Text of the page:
An experiment changing how U.S. cancer doctors are compensated cut healthcare costs by a third, with no discernible decline in patient health, according to a three-year study by insurer UnitedHealth Group Inc and five medical oncology groups.
Cancer treatment is one of the most expensive and fastest growing categories of care in the United States. Oncologists and insurers have been devising new incentives for doctors to improve patient care while lowering costs.
In the latest experiment, UnitedHealth, the largest U.S. health insurer, gave participating doctors an upfront payment to cover a patient's full course of treatment, rather than reimburse them for each individual medical service such as chemotherapy. Findings from the study, which ran from 2009 to 2012, were published online on Tuesday in the Journal of Oncology Practice.
At the five oncology groups in the study, medical costs for 810 patients with lung, breast and colon cancer were $65 million, versus $98 million for similar patients whose doctors received standard payments. That represented a decline of three times what the study had targeted.
"All the physician's work of caring for a patient in the hospital was also bundled into the 'episode of care' fee. When you bundle something, you tend to get less of it," said Dr. Bruce Gould, medical director of the Northwest Georgia Oncology Centers in Marietta, Georgia and a study author.
In standard practice, medical groups are paid on a fee-for-service basis for doctor visits, hospital stays, and imaging. They also receive reimbursement for the cost of chemotherapy drugs, plus a percentage of that cost.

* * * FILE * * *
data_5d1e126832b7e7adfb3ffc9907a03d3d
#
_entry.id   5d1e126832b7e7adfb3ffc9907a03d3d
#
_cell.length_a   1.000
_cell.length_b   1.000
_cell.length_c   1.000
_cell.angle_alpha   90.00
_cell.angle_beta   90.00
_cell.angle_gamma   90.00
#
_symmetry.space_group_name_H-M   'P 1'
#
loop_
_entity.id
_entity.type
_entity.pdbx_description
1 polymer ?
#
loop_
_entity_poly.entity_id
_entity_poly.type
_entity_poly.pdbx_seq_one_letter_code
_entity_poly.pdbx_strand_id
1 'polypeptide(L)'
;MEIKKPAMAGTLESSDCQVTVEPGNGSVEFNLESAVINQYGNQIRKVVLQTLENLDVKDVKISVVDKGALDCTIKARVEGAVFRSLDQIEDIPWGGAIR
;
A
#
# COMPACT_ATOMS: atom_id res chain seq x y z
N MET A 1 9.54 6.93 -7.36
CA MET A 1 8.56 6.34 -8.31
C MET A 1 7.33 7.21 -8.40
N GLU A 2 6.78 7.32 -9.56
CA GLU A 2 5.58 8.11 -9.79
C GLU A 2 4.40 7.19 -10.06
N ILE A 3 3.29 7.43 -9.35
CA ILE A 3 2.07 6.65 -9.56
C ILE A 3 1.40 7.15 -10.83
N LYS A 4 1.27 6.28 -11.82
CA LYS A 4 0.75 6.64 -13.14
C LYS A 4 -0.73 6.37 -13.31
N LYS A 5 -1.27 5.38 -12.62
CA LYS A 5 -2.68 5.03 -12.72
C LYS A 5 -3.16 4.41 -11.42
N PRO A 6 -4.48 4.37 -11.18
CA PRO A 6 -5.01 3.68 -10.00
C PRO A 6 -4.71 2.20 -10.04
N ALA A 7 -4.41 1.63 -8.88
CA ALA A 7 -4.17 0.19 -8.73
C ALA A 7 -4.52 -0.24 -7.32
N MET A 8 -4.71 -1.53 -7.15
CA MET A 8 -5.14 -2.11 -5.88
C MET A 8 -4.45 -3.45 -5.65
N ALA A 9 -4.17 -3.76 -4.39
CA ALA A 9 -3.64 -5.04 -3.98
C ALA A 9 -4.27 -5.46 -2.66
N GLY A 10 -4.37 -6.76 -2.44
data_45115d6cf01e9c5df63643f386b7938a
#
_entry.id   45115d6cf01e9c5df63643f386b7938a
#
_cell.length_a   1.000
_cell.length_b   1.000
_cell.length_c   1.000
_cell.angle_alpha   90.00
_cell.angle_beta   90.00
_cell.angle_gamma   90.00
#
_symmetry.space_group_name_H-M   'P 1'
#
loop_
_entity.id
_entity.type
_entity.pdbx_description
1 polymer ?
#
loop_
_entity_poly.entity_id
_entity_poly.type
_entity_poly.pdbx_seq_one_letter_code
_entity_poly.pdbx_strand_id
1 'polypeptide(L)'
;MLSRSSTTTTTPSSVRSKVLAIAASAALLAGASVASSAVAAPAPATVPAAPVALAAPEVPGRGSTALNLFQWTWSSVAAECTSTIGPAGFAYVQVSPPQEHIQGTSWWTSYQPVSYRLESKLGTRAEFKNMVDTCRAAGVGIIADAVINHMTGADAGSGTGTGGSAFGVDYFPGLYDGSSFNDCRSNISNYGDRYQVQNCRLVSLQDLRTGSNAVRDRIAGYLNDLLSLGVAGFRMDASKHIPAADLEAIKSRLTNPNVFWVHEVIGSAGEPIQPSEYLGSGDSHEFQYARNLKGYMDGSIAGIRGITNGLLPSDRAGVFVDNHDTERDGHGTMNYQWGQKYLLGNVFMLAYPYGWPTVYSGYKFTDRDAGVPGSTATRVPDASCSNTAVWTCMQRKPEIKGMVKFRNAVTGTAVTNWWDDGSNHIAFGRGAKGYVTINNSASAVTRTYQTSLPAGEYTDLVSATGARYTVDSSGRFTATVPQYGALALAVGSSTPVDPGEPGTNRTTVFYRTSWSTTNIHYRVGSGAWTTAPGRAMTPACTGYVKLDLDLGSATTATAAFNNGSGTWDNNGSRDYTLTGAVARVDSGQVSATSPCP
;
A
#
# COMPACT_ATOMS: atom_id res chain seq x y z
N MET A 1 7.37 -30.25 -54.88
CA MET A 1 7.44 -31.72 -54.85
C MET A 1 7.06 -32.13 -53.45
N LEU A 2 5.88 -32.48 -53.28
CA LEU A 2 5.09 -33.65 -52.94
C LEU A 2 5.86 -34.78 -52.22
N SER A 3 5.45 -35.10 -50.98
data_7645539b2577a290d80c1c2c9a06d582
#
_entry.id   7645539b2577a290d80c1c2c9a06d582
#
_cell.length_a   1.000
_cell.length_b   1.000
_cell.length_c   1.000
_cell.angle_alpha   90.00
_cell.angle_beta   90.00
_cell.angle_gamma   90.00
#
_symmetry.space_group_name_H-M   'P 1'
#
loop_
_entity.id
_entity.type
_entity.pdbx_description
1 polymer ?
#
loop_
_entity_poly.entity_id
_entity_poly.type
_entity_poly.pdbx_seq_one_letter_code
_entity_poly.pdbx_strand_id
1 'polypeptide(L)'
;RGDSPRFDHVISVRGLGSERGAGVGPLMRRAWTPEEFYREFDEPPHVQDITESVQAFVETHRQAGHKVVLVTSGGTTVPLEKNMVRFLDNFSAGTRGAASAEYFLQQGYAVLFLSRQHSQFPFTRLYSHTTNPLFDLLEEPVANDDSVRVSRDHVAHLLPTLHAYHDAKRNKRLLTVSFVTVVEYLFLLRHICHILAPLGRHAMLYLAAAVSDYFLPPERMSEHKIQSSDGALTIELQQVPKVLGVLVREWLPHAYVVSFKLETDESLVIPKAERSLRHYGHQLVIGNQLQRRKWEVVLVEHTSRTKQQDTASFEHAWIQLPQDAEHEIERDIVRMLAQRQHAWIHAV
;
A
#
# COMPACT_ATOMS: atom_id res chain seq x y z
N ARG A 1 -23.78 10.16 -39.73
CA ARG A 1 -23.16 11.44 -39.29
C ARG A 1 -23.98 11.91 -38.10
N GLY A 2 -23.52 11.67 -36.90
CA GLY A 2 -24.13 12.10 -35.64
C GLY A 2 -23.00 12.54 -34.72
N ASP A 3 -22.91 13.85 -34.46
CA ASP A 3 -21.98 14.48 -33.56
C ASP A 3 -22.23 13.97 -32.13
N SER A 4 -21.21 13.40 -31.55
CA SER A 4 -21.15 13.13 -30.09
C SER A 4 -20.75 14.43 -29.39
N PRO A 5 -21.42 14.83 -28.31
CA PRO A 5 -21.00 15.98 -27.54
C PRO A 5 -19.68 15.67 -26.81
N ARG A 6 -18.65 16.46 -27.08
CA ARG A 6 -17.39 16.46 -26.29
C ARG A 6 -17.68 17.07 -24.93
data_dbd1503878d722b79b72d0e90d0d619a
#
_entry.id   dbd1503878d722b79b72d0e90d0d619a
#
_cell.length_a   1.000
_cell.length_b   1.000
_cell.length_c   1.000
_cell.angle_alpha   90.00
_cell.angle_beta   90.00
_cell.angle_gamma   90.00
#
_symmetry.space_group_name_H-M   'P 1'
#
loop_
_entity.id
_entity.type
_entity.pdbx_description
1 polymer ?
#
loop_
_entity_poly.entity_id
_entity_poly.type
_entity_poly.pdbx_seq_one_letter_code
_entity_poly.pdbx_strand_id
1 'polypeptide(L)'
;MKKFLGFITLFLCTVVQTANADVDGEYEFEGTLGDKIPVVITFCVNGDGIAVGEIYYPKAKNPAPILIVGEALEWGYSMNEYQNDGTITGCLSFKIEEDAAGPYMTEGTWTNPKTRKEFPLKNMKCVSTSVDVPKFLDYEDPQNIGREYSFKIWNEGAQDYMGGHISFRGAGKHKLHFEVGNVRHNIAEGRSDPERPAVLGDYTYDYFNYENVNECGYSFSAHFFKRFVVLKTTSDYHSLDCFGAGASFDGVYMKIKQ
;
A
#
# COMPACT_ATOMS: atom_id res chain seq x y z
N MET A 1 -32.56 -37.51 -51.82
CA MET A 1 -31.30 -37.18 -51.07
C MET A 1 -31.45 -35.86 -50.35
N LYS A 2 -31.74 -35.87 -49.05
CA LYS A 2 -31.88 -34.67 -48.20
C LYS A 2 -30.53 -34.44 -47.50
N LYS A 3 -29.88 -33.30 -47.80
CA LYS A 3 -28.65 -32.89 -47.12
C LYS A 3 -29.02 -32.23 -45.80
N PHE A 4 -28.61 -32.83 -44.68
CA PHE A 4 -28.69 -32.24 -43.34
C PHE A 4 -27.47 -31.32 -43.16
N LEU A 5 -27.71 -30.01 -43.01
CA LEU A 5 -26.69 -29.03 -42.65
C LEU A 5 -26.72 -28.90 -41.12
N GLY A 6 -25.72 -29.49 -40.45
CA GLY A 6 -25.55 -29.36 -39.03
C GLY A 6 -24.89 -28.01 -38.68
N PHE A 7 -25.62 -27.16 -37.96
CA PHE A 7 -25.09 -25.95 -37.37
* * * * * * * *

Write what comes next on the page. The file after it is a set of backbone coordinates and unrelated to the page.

In the UnitedHealth study, doctors instead received an upfront payment per case, and no extra payments based on chemotherapy use. A fee-for-service payment to doctors associated with hospital stays was also eliminated.
The lower costs were the result of fewer radiation treatments and imaging as well as fewer hospital stays, which are often due to illness from the effects of chemotherapy, the authors said.
At the same time, the costs of chemotherapy spiked unexpectedly by 179 percent to $21 million, compared to $7.5 million for the standard payment group. The program had hoped for the opposite effect, expecting that by ending payments for each chemotherapy treatment doctors would have less incentive to overuse it. Those payments are larger if the drugs used are more expensive.
It was not clear if the chemotherapy costs rose because drug prices rose or because doctors administered more treatments.
The oncology groups also standardized some of the ways they delivered care after semi-annual, in-person discussions on best practices, the authors said.
For example, one group lowered its hospital stay rate for cancer patients by scheduling follow-up appointments within 48 hours for patients suffering chemo side effects such as nausea and diarrhea. That cut hospital stays by delivering treatment before the conditions became critical.